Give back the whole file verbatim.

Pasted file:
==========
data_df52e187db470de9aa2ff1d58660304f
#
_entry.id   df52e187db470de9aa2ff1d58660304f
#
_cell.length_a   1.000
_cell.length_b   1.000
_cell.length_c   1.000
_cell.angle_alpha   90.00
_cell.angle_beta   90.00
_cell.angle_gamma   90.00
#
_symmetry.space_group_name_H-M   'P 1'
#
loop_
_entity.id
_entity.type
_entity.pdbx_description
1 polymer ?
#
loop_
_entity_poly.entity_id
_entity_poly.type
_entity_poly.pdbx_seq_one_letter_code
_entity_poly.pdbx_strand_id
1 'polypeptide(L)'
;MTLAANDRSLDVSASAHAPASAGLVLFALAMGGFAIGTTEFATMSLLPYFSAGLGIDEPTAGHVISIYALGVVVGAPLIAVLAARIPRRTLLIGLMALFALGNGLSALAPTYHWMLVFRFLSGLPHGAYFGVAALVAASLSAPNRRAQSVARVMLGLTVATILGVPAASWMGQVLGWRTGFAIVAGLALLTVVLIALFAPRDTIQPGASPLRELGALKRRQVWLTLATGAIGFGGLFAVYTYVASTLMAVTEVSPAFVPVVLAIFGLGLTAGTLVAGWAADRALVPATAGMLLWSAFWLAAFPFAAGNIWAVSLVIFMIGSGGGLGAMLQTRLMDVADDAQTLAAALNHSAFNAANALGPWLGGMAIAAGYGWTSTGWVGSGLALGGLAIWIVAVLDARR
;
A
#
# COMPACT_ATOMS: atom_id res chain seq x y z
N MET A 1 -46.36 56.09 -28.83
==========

data_df52e187db470de9aa2ff1d58660304f
#
_entry.id   df52e187db470de9aa2ff1d58660304f
#
_cell.length_a   1.000
_cell.length_b   1.000
_cell.length_c   1.000
_cell.angle_alpha   90.00
_cell.angle_beta   90.00
_cell.angle_gamma   90.00
#
_symmetry.space_group_name_H-M   'P 1'
#
loop_
_entity.id
_entity.type
_entity.pdbx_description
1 polymer ?
#
loop_
_entity_poly.entity_id
_entity_poly.type
_entity_poly.pdbx_seq_one_letter_code
_entity_poly.pdbx_strand_id
1 'polypeptide(L)'
;MTLAANDRSLDVSASAHAPASAGLVLFALAMGGFAIGTTEFATMSLLPYFSAGLGIDEPTAGHVISIYALGVVVGAPLIAVLAARIPRRTLLIGLMALFALGNGLSALAPTYHWMLVFRFLSGLPHGAYFGVAALVAASLSAPNRRAQSVARVMLGLTVATILGVPAASWMGQVLGWRTGFAIVAGLALLTVVLIALFAPRDTIQPGASPLRELGALKRRQVWLTLATGAIGFGGLFAVYTYVASTLMAVTEVSPAFVPVVLAIFGLGLTAGTLVAGWAADRALVPATAGMLLWSAFWLAAFPFAAGNIWAVSLVIFMIGSGGGLGAMLQTRLMDVADDAQTLAAALNHSAFNAANALGPWLGGMAIAAGYGWTSTGWVGSGLALGGLAIWIVAVLDARR
;
A
#
# COMPACT_ATOMS: atom_id res chain seq x y z
N MET A 1 -46.36 56.09 -28.83